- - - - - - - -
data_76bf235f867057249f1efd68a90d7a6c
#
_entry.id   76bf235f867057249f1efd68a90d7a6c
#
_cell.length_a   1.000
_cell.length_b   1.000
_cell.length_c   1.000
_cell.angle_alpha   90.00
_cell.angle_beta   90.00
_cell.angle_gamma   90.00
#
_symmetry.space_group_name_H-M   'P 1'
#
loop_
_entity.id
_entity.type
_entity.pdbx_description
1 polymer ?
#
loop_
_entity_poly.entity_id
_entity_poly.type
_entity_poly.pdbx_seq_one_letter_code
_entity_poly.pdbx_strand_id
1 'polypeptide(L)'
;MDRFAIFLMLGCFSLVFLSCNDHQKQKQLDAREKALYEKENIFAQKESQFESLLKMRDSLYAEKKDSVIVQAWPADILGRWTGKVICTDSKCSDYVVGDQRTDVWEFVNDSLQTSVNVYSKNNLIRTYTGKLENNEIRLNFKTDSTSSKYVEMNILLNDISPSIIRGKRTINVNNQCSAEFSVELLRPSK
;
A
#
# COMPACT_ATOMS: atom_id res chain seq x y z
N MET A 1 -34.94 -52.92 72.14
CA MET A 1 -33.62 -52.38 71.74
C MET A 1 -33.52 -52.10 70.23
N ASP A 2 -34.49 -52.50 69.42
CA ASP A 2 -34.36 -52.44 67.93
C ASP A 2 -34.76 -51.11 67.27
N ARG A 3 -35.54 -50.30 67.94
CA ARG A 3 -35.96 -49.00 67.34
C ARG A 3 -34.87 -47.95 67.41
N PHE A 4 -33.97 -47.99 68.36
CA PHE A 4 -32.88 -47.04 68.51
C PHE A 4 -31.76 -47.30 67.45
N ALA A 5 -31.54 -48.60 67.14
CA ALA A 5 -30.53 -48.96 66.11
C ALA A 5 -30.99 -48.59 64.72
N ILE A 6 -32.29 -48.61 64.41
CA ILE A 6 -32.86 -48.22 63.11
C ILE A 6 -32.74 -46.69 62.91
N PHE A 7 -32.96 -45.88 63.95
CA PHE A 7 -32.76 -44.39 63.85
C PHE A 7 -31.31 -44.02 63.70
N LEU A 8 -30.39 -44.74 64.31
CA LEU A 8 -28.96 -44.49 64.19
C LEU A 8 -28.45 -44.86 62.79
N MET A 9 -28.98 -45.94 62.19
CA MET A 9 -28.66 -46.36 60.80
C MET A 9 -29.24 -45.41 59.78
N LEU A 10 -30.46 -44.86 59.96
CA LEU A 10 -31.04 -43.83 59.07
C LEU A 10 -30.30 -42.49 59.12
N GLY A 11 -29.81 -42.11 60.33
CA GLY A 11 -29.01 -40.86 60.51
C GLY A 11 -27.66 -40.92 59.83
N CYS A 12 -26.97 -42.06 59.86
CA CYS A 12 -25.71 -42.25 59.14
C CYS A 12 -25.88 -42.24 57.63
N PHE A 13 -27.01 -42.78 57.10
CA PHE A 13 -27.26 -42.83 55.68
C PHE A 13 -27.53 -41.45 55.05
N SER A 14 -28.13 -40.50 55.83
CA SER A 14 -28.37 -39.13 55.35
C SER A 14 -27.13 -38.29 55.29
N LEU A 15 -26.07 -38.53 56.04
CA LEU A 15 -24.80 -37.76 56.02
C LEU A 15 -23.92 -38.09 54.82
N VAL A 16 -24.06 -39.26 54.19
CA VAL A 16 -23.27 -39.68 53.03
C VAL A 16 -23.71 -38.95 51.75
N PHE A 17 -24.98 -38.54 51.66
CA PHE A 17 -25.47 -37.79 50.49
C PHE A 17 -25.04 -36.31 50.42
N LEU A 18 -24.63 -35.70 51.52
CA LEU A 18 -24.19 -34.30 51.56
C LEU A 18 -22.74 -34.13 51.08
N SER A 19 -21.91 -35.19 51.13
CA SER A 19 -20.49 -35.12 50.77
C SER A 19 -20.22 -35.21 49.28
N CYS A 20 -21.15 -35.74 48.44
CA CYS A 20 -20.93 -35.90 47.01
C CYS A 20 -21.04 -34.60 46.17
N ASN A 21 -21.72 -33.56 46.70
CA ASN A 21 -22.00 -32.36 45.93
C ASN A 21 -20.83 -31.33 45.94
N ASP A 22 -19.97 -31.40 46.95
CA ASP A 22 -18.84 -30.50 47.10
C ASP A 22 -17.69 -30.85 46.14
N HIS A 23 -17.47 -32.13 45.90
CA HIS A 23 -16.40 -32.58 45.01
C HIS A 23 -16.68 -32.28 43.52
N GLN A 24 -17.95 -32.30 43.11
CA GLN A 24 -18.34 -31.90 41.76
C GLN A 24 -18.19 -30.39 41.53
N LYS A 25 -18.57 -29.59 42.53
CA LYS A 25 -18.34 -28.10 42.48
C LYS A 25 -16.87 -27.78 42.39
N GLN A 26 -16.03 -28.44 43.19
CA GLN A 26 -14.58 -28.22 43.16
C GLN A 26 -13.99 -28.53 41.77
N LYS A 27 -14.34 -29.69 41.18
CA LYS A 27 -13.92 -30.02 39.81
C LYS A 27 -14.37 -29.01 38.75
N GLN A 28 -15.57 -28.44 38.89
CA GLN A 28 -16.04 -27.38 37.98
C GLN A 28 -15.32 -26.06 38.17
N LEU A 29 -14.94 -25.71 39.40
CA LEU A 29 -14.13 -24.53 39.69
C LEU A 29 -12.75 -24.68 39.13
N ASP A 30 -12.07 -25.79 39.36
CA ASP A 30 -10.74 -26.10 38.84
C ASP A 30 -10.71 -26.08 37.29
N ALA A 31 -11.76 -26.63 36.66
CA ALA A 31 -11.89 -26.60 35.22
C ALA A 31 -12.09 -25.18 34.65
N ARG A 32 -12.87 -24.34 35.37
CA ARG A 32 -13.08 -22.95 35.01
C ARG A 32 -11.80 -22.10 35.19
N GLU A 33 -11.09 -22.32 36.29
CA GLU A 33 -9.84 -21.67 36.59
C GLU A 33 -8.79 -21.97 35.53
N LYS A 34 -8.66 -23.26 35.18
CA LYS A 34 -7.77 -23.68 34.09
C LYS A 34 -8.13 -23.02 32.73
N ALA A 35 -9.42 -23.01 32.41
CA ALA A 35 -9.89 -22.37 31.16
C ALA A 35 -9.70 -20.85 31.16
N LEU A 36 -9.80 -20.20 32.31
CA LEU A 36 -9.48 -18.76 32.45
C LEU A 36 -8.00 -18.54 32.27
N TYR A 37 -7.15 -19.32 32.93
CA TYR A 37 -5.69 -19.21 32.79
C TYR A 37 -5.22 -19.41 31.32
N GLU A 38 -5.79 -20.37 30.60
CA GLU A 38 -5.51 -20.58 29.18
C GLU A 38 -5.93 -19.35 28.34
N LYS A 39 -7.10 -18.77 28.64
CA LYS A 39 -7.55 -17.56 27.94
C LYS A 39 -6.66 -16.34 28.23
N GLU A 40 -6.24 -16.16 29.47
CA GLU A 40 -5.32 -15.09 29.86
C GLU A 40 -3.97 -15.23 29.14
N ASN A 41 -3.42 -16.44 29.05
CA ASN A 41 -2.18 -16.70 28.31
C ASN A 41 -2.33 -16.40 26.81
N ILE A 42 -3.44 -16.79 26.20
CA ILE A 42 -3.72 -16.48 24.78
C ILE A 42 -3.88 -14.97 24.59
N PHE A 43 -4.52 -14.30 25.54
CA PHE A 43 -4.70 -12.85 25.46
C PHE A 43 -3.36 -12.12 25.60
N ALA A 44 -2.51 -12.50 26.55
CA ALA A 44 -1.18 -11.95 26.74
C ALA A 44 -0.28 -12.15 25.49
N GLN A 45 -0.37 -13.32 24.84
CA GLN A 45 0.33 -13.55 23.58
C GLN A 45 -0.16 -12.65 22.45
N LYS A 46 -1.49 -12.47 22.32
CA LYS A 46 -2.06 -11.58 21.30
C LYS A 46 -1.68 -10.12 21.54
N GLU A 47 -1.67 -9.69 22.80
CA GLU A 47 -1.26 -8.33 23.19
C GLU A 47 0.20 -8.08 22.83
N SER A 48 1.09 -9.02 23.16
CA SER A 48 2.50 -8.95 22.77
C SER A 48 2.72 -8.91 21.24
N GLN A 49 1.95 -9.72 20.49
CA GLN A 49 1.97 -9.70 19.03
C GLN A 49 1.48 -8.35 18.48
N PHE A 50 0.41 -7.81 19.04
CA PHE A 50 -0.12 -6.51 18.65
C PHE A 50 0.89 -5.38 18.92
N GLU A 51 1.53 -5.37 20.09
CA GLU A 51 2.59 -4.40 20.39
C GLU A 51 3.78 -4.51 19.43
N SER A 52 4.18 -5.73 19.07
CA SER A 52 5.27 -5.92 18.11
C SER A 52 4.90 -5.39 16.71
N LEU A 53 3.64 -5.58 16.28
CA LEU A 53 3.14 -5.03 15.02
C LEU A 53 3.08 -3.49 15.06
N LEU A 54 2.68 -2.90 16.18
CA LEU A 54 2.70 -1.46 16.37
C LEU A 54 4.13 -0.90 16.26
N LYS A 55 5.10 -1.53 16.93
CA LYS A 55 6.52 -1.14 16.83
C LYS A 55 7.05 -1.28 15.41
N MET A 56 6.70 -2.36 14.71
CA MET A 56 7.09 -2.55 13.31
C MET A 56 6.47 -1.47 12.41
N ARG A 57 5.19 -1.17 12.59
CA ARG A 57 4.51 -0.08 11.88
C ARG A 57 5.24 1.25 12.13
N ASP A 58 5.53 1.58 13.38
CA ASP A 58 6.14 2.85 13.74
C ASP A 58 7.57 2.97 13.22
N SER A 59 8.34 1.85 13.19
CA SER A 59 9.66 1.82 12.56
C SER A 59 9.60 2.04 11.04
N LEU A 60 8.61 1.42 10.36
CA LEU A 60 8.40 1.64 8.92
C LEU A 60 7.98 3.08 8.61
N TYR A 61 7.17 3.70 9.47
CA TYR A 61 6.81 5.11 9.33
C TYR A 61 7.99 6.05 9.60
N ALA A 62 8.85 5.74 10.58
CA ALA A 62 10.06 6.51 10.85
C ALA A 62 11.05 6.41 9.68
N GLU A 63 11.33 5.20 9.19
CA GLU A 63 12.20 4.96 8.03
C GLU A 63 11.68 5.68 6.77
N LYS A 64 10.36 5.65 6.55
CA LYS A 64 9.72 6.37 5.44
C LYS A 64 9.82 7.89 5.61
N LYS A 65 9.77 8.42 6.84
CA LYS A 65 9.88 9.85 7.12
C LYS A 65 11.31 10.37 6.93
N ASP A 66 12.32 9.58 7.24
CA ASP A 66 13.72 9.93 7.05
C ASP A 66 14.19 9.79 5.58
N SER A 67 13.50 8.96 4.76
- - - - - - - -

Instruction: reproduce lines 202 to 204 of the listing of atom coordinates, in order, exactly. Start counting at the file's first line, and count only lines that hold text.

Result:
N ASP A 58 5.53 1.58 13.38
CA ASP A 58 6.14 2.85 13.74
C ASP A 58 7.57 2.97 13.22